A study in science recognizes the relaxing power of the mantra

The style of meditation I teach is a mantra-based meditation. A mantra is a sound, or a vibration. In Sanskrit ‘manas’ means mind, and ‘tra’ means instrument, or tool.  Mantra translates to ‘instrument of thought’.  A mantra is part of the technique used in Deep Meditation I have been teaching since 2005 on a one-on-one basis, or to small groups. This individual instruction provides students with independence within their practice. The practice is very portable and follows you anywhere you go; you do not need to belong to a group or any institution. Among its many benefits, mantra-based meditation helps those who practise it to be calm, cultivate well-being, and gradually become self-reliant.

I started my own daily practise of this traditional type of meditation more than 25 years ago.  It was easy to learn, natural to practise, and brought me rewards right from the beginning.  During a mantra-based meditation like Deep Meditation, the meditator uses a mantra in a simple act of repetitive silent speech to help exert calm, or mental quiescence, without the need for intense concentrative efforts. Today, I would like to share with you a recent study about the efficiency of mantra repetition and its calming effect on the brain.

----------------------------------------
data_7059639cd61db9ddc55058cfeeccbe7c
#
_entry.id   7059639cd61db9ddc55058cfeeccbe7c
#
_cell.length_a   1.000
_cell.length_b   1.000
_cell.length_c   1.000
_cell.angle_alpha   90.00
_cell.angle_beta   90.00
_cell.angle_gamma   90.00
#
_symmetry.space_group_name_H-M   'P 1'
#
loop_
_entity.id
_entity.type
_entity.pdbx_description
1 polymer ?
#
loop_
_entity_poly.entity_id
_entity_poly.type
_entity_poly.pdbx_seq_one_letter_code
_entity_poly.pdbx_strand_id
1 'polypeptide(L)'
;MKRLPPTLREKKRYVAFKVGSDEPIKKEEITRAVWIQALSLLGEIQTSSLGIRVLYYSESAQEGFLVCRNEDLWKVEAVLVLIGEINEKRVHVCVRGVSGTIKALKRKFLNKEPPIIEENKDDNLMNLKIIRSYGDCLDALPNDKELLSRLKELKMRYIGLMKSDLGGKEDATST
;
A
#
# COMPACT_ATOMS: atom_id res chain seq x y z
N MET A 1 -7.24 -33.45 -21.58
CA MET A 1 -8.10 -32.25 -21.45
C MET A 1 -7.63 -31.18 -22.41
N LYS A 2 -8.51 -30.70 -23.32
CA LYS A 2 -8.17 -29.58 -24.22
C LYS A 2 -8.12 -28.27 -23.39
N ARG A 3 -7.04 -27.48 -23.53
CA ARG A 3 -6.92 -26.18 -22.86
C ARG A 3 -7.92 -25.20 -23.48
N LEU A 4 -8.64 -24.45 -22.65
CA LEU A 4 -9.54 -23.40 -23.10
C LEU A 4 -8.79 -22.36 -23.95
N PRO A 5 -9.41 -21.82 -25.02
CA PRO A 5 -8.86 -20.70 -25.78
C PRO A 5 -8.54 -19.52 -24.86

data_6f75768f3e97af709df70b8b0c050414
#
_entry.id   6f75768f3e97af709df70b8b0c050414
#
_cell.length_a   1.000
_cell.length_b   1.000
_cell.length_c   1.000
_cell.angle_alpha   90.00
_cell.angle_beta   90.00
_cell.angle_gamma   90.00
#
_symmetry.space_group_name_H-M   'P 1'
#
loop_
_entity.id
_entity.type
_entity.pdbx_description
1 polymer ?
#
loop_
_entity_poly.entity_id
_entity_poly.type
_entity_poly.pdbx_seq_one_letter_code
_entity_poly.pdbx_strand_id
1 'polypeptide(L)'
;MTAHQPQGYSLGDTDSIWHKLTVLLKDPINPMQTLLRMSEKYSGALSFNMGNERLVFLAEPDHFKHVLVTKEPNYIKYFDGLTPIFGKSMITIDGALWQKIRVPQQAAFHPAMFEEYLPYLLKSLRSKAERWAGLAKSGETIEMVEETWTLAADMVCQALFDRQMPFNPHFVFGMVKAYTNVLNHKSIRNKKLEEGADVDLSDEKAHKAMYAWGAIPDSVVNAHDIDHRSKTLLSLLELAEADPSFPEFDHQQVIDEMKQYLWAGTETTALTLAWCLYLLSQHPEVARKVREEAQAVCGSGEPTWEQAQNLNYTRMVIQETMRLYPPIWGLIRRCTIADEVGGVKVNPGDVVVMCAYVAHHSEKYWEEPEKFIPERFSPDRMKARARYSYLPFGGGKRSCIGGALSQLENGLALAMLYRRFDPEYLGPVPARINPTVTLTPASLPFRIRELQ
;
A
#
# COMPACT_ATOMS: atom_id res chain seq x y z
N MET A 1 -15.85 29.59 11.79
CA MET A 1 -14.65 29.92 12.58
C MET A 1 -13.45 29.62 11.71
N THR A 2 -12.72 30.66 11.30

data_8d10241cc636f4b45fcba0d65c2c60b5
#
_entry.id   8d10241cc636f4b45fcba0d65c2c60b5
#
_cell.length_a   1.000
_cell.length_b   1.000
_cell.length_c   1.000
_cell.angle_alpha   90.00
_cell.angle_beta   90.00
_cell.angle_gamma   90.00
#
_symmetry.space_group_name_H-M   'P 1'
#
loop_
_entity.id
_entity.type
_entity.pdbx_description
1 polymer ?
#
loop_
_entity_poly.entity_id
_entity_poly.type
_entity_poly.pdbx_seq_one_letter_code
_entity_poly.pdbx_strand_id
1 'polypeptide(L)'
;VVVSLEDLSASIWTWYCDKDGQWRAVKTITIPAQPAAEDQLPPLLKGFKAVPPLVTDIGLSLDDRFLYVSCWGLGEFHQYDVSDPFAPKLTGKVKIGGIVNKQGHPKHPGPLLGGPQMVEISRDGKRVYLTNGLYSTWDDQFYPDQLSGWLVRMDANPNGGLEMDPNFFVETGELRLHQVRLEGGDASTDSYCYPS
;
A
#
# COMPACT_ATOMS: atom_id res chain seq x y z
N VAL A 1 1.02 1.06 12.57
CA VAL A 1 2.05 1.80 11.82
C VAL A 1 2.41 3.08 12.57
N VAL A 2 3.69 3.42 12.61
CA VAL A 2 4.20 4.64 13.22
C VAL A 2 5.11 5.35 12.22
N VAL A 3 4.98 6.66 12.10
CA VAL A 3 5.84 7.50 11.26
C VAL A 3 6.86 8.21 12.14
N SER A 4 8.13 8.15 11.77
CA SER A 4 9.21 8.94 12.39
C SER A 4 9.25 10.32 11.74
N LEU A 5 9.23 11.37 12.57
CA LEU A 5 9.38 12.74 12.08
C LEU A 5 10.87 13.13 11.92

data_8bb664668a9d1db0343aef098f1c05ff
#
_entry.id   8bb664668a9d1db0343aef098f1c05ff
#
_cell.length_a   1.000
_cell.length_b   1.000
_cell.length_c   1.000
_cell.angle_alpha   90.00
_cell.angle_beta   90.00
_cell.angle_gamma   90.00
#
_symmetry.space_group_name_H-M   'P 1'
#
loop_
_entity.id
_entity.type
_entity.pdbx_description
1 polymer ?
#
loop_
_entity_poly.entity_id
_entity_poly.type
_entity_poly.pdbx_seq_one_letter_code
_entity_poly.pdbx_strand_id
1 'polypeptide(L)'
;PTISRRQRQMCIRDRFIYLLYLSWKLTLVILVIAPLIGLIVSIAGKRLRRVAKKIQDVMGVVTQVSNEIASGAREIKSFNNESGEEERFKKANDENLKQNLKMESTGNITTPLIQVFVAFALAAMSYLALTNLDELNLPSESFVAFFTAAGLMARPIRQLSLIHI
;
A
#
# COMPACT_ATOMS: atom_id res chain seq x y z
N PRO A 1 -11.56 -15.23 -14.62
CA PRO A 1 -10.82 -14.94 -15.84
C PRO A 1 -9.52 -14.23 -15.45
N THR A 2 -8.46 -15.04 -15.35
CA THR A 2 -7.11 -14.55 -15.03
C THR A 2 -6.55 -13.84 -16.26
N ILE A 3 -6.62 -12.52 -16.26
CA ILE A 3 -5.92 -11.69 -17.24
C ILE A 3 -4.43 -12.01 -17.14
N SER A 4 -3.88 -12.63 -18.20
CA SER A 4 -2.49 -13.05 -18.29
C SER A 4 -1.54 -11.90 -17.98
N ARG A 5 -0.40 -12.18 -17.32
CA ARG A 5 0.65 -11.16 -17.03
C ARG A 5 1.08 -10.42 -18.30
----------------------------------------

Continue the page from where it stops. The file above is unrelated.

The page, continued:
In a study published in 2015 in the Brain and Behavior, a scientific journal, scientists observed that repetitive speech, even in untrained subjects, elicits widespread deactivation or reduction in cortical activity.  These regions of the brain include the thought-related Default Mode Network (DMN), which relates to a variety of self-related processes, such as predicting and planning the future, mind wandering, and stimulus-independent thought.  Also, these functions have been linked to emotional stress. This study suggests a neurophysiological explanation that accounts for the relaxing power of mantra recitation, and shows that repetitive speech has a readily observable functional MRI (fMRI) signature, hence a significant reduction in thought-related cognitive processes. It is with great joy that I read this article last week because it confirms what my teachers and many years of tradition have taught us.  If you are interested in reading all the details about this study, here it is.

In Deep Meditation training you will receive a tool, a mantra, to help you meditate effortlessly.  From your first meditation experience you will spontaneously experience calmness, inner silence, or stillness of the mind.  It is natural for your mind to rest and mantra-based meditation is a technique that allows this to happen.  Such experiences are also called ‘yoga’, another Sanskrit word that translates to union, or connection, or if you prefer a state of unity within.  Mantra-based meditation is a tool to experience the calm within. It is simple, natural, non-religious, and available to you.

Once a month, or as needed, I offer an introduction to Deep Meditation that you can attend for free. In this session you can ask all your questions and learn more about all the benefits of this deep meditation practice.

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